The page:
23. A eukaryotic cell has membrane-enclosed organelles, the largest of which is usually the nucleus • By comparison, a prokaryotic cell is simpler and usually smaller, and does not contain a nucleus or other membrane-enclosed organelles • Bacteria and Archaea are prokaryotic; plants, animals, fungi, and all other forms of life are eukaryotic

  24. Theme: Feedback mechanisms regulate biological systems • Feedback mechanisms allow biological processes to self-regulate • Negative feedback means that as more of a product accumulates, the process that creates it slows and less of the product is produced • Positive feedback means that as more of a product accumulates, the process that creates it speeds up and more of the product is produced

  25. Regulation • Regulatory mechanisms ensure a dynamic balance through feedback A Enzyme 1 B D Enzyme 2 D D C Enzyme 3 D (a) Negative feedback

  26. W Enzyme 4 X Positive feedback Enzyme 5 Excess Z stimulates a step Z Y Z Z Enzyme 6 Z (b) Positive feedback

  27. Interdependence • No organism is an island standing alone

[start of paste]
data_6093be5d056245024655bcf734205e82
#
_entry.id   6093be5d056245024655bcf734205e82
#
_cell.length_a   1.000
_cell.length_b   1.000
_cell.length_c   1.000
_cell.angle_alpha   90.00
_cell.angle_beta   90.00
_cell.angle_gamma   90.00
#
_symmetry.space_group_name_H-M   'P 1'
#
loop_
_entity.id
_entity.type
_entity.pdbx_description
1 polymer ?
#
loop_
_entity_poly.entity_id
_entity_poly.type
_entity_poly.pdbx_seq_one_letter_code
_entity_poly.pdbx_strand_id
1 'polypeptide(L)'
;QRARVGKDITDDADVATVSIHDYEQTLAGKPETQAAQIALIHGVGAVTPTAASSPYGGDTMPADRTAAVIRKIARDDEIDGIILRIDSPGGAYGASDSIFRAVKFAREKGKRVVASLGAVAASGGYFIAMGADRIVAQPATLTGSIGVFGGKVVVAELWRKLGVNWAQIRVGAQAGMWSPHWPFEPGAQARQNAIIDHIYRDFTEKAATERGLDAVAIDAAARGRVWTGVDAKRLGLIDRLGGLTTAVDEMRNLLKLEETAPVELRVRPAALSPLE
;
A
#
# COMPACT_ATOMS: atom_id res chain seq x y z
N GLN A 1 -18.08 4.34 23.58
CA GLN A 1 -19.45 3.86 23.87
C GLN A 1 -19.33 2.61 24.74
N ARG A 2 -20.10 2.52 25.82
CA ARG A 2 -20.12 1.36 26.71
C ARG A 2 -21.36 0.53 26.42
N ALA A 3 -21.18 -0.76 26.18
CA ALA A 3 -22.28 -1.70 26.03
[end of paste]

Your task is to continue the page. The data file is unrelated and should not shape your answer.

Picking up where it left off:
28. Science, technology & society • Science & technology must function within the framework of society • ethics

  29. Science, Technology, and Society The goal of science is to understand natural phenomena The goal of technology is to apply scientific knowledge for some specific purpose Science and technology are interdependent Biology is marked by “discoveries,” while technology is marked by “inventions”

  30. The combination of science and technology has dramatic effects on society • For example, the discovery of DNA by James Watson and Francis Crick allowed for advances in DNA technology such as testing for hereditary diseases • Ethical issues can arise from new technology, but have as much to do with politics, economics, and cultural values as with science and technology

  31. Diversity & unity • Dual aspects of life on Earth